BRADENTON — The owner of the property next to the Smoothie King on Manatee Avenue West — where Smitty’s Pub & Grille sits — may be headed to court to contest a city council decision that allows parking and a drive-through on the east side of the juice bar.
Dr. S.J. Catalino said Thursday he was conferring with his attorneys about filing a lawsuit after the council voted 3-2 Wednesday to approve a special-use permit for the drive-through.
Attorney Patricia Petruff, who represented Catalino at pubic hearing Wednesday evening, said the council’s vote “could be buying a ticket to the show.”
At issue is the effect on traffic and parking at Smitty’s now that the drive-through is allowed in the current configuration of parking at both Smitty’s and Smoothie King.
Petruff argued that the city could not grant the permit because the site plan showed the drive-through lane encroaching on Catalino’s property to the east of Smoothie King.
She referenced a letter from Catalino’s litigation attorney, David Boyette, to the city saying the encroachment “would cause significant damages, but not limited to, business damages, devaluation of property and clouding of the title” to his client’s property.
Petruff said the council should follow its Planning Department recommendation and eliminate the parking between the building and the drive-through lane, which would keep all the traffic on the Smoothie King site.
The owners of the Smoothie King franchise, David and Dawn Cotrone and Raleigh and Kim Dumas, lease the building from Saint Stephen’s Day Private School.
Kim Dumas told the council at the 2 1/2-hour public hearing that Smoothie King must have the six parking spaces on the east side for the business to be successful.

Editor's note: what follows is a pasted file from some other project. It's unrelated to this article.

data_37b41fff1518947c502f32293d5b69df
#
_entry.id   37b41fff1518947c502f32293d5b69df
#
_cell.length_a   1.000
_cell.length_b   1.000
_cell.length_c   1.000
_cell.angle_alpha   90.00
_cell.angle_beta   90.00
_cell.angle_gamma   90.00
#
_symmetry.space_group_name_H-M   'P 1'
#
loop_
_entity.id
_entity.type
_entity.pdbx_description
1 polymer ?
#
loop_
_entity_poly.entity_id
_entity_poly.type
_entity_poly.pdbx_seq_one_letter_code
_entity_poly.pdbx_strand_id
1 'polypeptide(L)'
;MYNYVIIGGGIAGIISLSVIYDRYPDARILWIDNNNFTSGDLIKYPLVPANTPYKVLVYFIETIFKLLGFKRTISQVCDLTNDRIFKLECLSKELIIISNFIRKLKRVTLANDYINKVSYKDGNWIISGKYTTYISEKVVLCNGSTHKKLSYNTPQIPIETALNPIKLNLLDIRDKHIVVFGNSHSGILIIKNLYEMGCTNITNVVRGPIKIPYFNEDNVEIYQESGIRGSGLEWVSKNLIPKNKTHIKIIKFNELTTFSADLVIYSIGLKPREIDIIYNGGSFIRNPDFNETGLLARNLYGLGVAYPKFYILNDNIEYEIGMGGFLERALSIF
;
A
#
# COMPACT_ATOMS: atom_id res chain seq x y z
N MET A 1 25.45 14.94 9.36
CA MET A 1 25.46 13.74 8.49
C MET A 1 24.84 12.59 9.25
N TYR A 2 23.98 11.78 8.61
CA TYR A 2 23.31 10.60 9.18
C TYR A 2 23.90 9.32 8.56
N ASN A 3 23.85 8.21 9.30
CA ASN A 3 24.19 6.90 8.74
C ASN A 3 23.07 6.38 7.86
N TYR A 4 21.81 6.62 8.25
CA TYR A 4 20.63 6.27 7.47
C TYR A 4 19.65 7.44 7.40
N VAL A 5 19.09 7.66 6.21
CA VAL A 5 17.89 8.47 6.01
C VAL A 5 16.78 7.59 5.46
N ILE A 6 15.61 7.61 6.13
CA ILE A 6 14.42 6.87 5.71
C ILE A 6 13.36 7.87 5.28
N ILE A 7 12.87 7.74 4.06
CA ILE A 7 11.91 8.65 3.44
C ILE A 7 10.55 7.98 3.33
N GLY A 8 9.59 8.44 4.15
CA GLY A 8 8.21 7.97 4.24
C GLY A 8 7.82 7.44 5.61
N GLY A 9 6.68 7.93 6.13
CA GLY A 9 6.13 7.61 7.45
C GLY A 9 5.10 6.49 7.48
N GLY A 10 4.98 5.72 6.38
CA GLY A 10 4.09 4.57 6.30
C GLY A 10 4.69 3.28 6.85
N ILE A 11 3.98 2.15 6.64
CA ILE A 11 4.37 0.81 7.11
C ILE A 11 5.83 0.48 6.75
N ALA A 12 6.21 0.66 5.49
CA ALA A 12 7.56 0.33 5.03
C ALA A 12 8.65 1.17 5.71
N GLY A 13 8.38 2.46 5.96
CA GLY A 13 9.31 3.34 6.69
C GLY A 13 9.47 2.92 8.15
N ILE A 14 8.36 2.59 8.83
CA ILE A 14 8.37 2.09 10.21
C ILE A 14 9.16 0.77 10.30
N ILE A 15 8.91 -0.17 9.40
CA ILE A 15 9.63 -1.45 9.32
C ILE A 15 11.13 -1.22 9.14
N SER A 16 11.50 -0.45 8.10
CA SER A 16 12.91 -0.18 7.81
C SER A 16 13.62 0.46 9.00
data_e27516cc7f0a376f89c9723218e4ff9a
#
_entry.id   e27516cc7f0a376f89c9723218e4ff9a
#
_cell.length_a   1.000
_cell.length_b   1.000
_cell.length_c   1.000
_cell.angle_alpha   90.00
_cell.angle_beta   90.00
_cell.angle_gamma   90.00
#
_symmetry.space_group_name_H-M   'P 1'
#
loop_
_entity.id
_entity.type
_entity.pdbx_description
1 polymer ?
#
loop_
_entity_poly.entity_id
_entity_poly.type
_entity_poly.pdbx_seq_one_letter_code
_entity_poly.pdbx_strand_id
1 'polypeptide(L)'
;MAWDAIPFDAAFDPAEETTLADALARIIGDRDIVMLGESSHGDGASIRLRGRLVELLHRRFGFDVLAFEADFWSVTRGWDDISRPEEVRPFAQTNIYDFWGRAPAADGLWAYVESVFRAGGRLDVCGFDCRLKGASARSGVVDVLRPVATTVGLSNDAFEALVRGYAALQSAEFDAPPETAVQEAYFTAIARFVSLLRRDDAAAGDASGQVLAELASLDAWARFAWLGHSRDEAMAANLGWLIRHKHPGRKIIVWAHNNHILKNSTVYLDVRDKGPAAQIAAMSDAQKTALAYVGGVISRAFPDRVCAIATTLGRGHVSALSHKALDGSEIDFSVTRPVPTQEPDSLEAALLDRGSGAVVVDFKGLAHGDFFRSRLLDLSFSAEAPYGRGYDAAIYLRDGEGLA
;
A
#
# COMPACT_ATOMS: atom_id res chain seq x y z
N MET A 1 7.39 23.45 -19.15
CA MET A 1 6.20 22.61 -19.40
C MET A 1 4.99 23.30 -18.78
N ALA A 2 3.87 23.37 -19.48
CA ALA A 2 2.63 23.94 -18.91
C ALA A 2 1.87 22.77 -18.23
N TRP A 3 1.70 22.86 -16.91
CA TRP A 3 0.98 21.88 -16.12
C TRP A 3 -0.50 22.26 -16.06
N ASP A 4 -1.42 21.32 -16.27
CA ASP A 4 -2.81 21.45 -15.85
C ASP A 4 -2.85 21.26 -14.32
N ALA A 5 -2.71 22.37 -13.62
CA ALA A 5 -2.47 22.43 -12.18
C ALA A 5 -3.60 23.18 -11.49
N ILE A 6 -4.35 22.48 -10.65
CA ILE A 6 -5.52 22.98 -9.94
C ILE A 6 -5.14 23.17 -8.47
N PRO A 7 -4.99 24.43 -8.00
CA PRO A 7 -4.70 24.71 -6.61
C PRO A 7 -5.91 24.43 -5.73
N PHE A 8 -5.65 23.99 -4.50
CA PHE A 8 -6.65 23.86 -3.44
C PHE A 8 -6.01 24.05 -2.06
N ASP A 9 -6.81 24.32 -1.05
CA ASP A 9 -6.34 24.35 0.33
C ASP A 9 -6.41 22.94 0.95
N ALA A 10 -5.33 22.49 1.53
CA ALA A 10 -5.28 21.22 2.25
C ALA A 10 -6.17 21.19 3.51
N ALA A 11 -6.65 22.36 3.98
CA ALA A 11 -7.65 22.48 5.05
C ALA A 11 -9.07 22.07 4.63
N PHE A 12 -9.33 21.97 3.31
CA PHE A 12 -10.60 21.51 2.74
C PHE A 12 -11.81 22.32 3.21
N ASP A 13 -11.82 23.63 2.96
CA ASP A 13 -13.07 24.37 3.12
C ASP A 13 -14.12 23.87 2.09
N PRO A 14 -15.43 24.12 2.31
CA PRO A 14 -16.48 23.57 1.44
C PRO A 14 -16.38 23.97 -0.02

The attorney for Saint Stephen’s, Will Robinson, said his client has made several changes to accommodate Catalino’s concerns, but each one evolved into a new demand.
The parking spaces next to the building have been there since 1994, and even if they stay, the new site plan improves the traffic circulation around Smoothie King.
Three members of the council agreed to not follow the Planning Department recommendation and approved the special use permit with the parking spaces.
Councilman Patrick Roff said he was supporting the business owners over Catalino’s property rights, while Councilman Bemis Smith said there were drive-throughs at the previous businesses on that site and never any problems.
Smith also said even though his child attends Saint Stephen’s, that did not affect his vote.
Councilman Gene Gallo said the issue was like “two hens fighting.”
“A lot of lawyers are getting rich over something that could have been settled a long time ago,” Gallo said.
The two council members who voted against the special permit that maintains the parking spaces next to the building were Councilwoman Marianne Barnebey and Councilman Harold Byrd.
Barnebey said the city council can only make land use decision and not business decisions.
“We’re talking about an intense use of the property,” she said, “and that stays with the land.”
Byrd said the city could delay voting and wait until the issue was settled in court, but City Attorney Bill Lisch said the city could not force the parties to go to court.